3. The apparatus defined in claim 2 wherein said light responsive device is a group of solar cells generating an electric signal from the light falling on them, and said control apparatus comprises amplifying means for amplifying the signal from said cells, a fluid regulator controlled by said amplified signal, a fluid actuator energized by the output from said regulator, and braking means operated by said actuator.
4. The apparatus defined in claim 2 wherein said light responsive device is a group of solar cells generating an electric signal from the light falling on them.
5. Apparatus for handling a web of pliable material having light reflecting properties comprising a pair of guide surfaces located transverse to the web in spaced relation; walls cooperating with said surfaces to define a cavity; means on one side of said cavity defining structure for drawing web over said surfaces and cavity; means on the other side of said cavity defining structure for applying a braking force to said Web for placing the web between said braking and drawing means in tension; means for exhausting air from said cavity at a rate maintaining a relatively constant negative air pressure therein and thereby causing the web to sag into the cavity as a shallow loop appearing in profile as an arc of a circle extending between the guide surfaces, the tension in the web determining the depth of the loop or curvature of the are; a light source for projecting a beam of light onto the outer curved surface of said loop at an acute angle thereto; a light responsive device for receiving light refiected from said surface and providing an electric signal representing the amount of light reflected, the amount of light reflected varying with the curvature of the arc; and control apparatus utilizing said signal to control said braking force so as to maintain relatively constant tension in the web.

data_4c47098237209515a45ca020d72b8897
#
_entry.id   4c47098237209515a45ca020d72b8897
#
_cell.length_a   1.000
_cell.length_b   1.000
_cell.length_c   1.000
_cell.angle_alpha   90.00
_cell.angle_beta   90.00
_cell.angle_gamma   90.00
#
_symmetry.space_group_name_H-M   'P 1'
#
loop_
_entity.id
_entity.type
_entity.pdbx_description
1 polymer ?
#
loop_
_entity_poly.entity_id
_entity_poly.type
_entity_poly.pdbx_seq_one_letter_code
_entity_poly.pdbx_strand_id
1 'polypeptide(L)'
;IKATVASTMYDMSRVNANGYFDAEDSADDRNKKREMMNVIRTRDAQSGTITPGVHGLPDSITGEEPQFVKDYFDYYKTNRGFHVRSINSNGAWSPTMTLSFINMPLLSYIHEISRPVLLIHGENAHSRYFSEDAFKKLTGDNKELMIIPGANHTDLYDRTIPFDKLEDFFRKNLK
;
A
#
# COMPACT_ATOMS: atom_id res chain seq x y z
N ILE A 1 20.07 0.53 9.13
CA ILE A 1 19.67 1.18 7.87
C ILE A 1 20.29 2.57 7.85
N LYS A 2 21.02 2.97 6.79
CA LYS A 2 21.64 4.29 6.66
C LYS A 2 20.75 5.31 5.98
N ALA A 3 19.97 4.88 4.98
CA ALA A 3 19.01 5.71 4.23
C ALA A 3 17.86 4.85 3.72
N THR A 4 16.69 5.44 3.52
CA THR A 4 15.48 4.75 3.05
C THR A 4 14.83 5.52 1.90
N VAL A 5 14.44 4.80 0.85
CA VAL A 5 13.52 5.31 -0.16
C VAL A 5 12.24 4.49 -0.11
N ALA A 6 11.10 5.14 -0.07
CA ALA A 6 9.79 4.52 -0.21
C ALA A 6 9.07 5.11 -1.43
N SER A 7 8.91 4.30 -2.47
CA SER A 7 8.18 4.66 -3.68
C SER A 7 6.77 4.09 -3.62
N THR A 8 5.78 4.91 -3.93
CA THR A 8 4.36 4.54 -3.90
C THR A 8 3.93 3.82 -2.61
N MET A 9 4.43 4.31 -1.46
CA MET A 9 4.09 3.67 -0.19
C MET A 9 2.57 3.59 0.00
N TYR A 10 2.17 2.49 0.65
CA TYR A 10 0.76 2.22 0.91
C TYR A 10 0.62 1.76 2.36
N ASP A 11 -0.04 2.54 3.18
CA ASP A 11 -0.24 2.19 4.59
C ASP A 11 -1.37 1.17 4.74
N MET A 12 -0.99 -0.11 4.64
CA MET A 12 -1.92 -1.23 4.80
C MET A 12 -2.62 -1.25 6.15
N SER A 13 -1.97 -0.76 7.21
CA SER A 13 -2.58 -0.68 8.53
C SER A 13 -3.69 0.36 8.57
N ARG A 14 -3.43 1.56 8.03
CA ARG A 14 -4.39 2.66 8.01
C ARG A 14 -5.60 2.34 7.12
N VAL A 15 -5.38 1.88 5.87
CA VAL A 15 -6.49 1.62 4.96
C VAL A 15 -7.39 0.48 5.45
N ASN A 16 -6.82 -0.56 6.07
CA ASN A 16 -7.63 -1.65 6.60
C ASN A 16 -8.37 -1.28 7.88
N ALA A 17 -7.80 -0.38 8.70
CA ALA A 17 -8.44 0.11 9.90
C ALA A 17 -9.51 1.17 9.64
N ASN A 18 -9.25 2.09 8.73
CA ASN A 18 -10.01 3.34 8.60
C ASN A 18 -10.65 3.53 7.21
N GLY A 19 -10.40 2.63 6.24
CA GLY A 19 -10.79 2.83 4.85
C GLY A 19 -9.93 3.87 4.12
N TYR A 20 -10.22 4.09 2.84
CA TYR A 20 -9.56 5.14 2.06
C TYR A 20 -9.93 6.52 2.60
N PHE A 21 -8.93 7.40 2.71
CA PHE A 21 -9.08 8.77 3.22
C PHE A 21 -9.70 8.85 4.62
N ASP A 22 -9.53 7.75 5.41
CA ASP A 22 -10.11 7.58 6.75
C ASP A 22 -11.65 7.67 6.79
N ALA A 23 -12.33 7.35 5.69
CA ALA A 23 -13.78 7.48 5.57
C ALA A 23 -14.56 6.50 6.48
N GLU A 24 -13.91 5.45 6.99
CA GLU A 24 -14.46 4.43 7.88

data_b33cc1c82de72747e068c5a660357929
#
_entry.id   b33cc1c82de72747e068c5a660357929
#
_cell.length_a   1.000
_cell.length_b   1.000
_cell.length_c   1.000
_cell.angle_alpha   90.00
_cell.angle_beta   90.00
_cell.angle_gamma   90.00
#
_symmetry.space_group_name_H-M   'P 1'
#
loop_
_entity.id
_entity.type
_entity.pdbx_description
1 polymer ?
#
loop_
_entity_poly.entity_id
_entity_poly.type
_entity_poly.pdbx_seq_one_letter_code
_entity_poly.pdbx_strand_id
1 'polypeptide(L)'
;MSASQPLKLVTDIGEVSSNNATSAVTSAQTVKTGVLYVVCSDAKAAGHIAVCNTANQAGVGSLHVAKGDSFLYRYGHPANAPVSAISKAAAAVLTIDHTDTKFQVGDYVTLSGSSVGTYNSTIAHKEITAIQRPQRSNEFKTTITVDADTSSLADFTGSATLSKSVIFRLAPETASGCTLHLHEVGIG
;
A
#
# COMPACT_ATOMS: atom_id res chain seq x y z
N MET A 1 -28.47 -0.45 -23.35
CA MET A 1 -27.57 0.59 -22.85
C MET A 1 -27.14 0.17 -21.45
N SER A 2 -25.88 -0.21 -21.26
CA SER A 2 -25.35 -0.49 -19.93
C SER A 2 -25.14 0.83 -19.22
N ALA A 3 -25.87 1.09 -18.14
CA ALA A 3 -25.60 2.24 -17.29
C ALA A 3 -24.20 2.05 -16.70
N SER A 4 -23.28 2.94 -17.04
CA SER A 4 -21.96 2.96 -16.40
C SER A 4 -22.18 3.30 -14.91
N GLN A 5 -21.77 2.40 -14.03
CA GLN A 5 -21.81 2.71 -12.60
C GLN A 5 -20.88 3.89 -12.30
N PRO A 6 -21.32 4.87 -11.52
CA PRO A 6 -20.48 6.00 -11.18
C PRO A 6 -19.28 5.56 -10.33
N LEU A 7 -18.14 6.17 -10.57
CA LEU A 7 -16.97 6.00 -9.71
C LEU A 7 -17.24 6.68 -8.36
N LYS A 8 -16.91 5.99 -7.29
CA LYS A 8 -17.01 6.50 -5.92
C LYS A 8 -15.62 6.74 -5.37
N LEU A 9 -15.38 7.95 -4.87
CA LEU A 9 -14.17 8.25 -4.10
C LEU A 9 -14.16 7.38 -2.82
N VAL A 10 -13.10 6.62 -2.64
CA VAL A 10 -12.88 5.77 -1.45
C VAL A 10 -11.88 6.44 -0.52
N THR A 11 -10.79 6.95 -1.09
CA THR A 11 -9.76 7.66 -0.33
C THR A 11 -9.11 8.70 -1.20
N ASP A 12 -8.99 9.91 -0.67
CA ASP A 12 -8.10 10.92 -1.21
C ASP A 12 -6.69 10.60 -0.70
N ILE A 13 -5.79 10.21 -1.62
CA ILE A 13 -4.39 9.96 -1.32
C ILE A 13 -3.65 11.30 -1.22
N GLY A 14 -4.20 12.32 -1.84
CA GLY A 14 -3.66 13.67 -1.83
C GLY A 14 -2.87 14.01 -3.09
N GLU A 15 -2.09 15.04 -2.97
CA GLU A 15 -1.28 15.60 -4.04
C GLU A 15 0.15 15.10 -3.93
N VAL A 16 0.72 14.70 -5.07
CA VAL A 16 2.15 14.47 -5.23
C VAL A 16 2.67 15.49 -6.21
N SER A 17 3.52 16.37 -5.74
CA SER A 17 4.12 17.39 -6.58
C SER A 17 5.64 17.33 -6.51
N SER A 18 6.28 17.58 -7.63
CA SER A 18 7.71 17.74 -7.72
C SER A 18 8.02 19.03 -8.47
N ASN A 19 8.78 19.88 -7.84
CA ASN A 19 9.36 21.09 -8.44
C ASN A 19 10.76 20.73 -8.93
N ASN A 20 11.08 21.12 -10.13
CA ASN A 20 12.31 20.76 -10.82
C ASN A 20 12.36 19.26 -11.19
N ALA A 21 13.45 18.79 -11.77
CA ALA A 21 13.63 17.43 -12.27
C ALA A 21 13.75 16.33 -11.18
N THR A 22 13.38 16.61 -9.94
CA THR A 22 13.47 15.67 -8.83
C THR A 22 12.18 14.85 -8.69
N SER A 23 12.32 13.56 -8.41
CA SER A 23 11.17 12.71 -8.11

6. The apparatus defined in claim 5 wherein at least one of said guide surfaces is a roller.
7. Apparatus for handling a web of pliable material having light reflecting properties comprising a draw table having a flat table surface with a transparent window therein; a guard board located in spaced relation to said window and having a guide surface displaced from said table surface, said guard board and draw table defining a channel transverse to the web; means for drawing web over said guide surface, channel and table surface; means for braking the web advancing over said surfaces for placing the web on the surfaces in tension; means for ap plying relatively constant differential air pressure to the web overlaying said channel for the formation of a loop in the web sagging into the channel, said loop terminating on said guide surface and on said table surface on said window such that a portion of the window is covered by the web and the remainder of the window is exposed under the loop, the extent of the window coverage varying with loop curvature or web tension; a light source for illuminating the region between said exposed window and said loop; a light receiving enclosure on the other side of said window for receiving light transmitted through the window from said region, the level of illumination in said enclosure varying according to exposed window surface; a light responsive device located in said enclosure and energized by light therein to produce an electrical signal representing the level of illumination in the enclosure; and control apparatus utilizing said signal to control said braking so as to maintain relatively constant tension in the web.
References Cited UNITED STATES PATENTS 2,900,143 8/1959 Bandy et al. 24275.44 3,047,198 7/1962 Long 24275.52 X 3,203,635 8/1965 Rayfield et a1. 24255.l2
FRANK J. COHEN, Primary Examiner.
M. MINTZ, Assistant Examiner.